It has been five years since the battle to retake the city of Mosul, Iraq's second-largest city, from the Islamic State group (ISg) was officially declared “over” on July 10, 2017. For the city’s people, life has slowly resumed, but rebuilding Mosul’s infrastructure is a slow and arduous process, and the health care system is no exception. Doctors Without Borders/Médecins Sans Frontières (MSF) teams provided medical humanitarian aid in and around Mosul throughout the fighting and have been supporting the recovery of the city’s shattered health system since the battle’s end.
“Mosul has seen radical changes over the last five years,” said MSF health promoter Sahir Dawood. “The first time I went back to the city, just after the end of the battle, it felt like a ghost town. I would look to my right, to my left, and the only things I saw were rubble, destroyed buildings, and empty streets, with a few exhausted people here and there. But now, when I go around the city, I see people working and going out. I see buildings standing, streetlights lit during the night.”
Today, bridges that were destroyed during the war have been rebuilt, once again connecting the West and East sides of the city. Barriers and checkpoints have been gradually removed—a sign of improved security. Today, parents are no longer afraid to let their children play outdoors and send them to school.
“Life changed from darkness back to light for us,” said Saad Hamdoon, whose nephew, Hamdoon Jassim, is a patient at MSF’s Nablus field hospital in West Mosul. The teenager was waiting in the emergency room with a plaster cast on his left foot, ready to be discharged.
Needs still outweigh recovery efforts
But even though the people of Mosul feel change, their daily reality is not yet without challenges. Mosul once had the second-largest health care system in Iraq, but the situation is still far from what it used to be before the war. Because medical facilities were heavily damaged in the fighting, people still struggle to access affordable high-quality health care.
The few functional facilities that remain are overburdened as people from throughout the region travel to seek care. The main hospitals have reopened in temporary structures, some of them far from their previous locations. This makes it harder for people to reach them as quickly as they could before the battle.
“Patients are coming from afar to give birth in our hospital,” said Sulav Al-Hamza, MSF’s maternity supervisor in Nablus hospital, West Mosul. “They are supposed to access those services in any hospital or health care facility close to them, but that is not the case. To date, people lose their lives on the roads even if they only need simple procedures or treatment, like blood transfusion or things that should not be hard to provide.”
There are also persistent shortages of supplies and medications. As a result, far fewer surgeries are possible per day now compared to before the war, as resources must be rationed and bed and surgical capacity are limited.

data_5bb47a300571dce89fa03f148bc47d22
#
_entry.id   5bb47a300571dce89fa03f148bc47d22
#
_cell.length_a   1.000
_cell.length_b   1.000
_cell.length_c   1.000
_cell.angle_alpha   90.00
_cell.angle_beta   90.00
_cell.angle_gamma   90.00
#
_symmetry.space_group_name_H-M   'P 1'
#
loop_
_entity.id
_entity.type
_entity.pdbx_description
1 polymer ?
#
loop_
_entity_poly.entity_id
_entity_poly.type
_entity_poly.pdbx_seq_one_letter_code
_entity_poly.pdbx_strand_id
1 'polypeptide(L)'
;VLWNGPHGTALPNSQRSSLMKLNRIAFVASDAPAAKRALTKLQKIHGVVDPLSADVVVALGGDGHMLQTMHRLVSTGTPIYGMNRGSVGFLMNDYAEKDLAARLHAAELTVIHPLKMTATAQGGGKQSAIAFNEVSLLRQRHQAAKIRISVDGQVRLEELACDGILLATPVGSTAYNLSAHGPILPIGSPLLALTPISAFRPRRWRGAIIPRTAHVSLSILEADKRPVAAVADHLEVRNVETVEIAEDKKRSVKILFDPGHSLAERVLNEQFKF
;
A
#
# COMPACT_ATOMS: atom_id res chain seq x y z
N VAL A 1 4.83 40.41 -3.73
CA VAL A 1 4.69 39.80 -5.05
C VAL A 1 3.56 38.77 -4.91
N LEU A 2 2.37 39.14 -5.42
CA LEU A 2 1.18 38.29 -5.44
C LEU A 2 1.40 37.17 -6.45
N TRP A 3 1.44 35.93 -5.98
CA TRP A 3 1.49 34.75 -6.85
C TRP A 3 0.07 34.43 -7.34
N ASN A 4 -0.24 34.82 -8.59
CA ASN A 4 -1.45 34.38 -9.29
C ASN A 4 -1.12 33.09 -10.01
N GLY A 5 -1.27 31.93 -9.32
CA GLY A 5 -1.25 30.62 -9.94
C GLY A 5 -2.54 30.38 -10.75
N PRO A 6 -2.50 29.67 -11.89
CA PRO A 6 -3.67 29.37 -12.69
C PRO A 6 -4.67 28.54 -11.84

“The three MSF facilities in town continue to receive large numbers of patients coming to seek maternity, pediatric, emergency, or surgical care,” said Esther van der Woerdt, MSF head of mission for Iraq. In the first six months of 2022, 3,853 children were born in MSF’s two maternity hospitals and 489 surgeries were performed in the Al-Wahda facility.
Invisible scars linger
Though the fighting is over, the years of stress and trauma have taken a heavy toll. During the war, people lived in constant fear thinking they might lose their homes, their family members or their lives at any time. Many are also recovering from life-changing injuries.
Today, MSF offers a safe place for patients to share their stories and talk about the trauma they have experienced. Through mental health care sessions for individuals or groups, people slowly build coping mechanisms with the help of mental health professionals. Coming to ask for mental health support can be difficult as—like in many places around the world—the subject remains stigmatized.
Faris Jassim was wounded during the battle. He has suffered several complications, went through 25 surgeries, and has still not fully recovered. “For two years I had suicidal thoughts because of all these surgeries and treatments that seemed endless to me,” he said. “But when I started to see my leg recovering, I felt hope again. It’s a huge leap to go from wheelchair-bound to walking independently now.” Jassim will soon be discharged from the MSF-run Al-Wahda Hospital in East Mosul and the first thing he is eager to do is go back to work in his shop.
“It's very satisfying to actually see these positive developments in the city,” said van der Woerdt. “And we wish that rebuilding the city and the health care system will pick up more speed as we go. Because Mosul still has a long way to go to stand again and for its people to feel a full recovery. And this can only be achieved with support. Mosul will need support for years to come.”